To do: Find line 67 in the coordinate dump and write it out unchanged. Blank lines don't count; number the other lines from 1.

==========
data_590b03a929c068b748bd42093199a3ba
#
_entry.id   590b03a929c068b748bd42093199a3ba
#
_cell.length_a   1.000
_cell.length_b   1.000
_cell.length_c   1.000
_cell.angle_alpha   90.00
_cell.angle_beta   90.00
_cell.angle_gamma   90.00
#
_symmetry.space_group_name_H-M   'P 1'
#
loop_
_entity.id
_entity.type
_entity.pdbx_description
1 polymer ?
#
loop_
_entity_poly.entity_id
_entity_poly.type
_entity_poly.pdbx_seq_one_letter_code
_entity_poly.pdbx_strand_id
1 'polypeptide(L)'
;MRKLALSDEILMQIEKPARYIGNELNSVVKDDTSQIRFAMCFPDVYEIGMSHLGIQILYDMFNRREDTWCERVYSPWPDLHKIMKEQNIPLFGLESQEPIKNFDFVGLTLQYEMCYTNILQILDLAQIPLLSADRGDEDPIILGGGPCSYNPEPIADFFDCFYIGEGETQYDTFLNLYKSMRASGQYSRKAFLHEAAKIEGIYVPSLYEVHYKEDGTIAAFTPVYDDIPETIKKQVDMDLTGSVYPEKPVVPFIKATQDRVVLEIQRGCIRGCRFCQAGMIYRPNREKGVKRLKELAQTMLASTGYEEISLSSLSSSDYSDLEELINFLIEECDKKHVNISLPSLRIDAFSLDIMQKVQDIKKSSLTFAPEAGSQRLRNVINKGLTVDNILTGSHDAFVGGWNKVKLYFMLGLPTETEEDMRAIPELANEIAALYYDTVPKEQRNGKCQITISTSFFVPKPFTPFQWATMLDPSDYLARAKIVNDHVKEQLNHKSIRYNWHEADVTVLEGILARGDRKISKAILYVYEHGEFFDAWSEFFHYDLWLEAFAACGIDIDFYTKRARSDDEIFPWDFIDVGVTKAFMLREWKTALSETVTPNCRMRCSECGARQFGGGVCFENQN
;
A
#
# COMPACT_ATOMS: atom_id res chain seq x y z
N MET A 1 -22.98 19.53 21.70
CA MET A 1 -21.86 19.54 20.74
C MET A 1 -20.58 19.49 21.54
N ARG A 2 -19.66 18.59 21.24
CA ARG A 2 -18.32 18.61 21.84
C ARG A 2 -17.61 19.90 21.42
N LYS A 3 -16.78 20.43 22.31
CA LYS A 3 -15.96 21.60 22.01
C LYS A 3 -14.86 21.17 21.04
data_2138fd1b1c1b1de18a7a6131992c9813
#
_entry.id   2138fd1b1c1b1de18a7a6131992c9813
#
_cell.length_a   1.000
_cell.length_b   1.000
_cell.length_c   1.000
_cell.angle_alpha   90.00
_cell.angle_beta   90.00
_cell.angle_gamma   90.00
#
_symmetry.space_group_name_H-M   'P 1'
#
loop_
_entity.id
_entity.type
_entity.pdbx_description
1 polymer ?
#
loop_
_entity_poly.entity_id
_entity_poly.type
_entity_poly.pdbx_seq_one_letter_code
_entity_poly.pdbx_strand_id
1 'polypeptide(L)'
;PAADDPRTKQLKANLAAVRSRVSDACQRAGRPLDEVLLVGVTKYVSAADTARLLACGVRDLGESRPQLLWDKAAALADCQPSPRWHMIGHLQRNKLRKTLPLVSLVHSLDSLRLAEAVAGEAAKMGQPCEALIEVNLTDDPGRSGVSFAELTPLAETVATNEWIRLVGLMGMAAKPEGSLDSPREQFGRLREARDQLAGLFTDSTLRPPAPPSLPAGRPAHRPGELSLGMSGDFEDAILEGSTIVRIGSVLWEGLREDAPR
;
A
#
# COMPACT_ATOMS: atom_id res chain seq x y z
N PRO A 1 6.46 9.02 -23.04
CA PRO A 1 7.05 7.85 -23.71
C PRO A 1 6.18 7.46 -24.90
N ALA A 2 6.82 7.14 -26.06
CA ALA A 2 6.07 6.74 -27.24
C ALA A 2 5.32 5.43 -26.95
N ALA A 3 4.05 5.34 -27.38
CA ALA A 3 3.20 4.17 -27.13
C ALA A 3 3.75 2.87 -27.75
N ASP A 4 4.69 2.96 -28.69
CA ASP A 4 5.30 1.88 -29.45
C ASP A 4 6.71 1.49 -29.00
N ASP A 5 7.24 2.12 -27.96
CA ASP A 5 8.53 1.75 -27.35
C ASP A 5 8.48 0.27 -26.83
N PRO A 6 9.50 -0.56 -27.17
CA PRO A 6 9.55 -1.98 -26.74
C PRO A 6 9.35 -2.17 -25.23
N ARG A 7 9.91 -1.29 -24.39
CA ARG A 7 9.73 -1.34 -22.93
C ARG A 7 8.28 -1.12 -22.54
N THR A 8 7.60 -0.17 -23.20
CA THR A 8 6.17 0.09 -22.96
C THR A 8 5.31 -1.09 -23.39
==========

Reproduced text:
A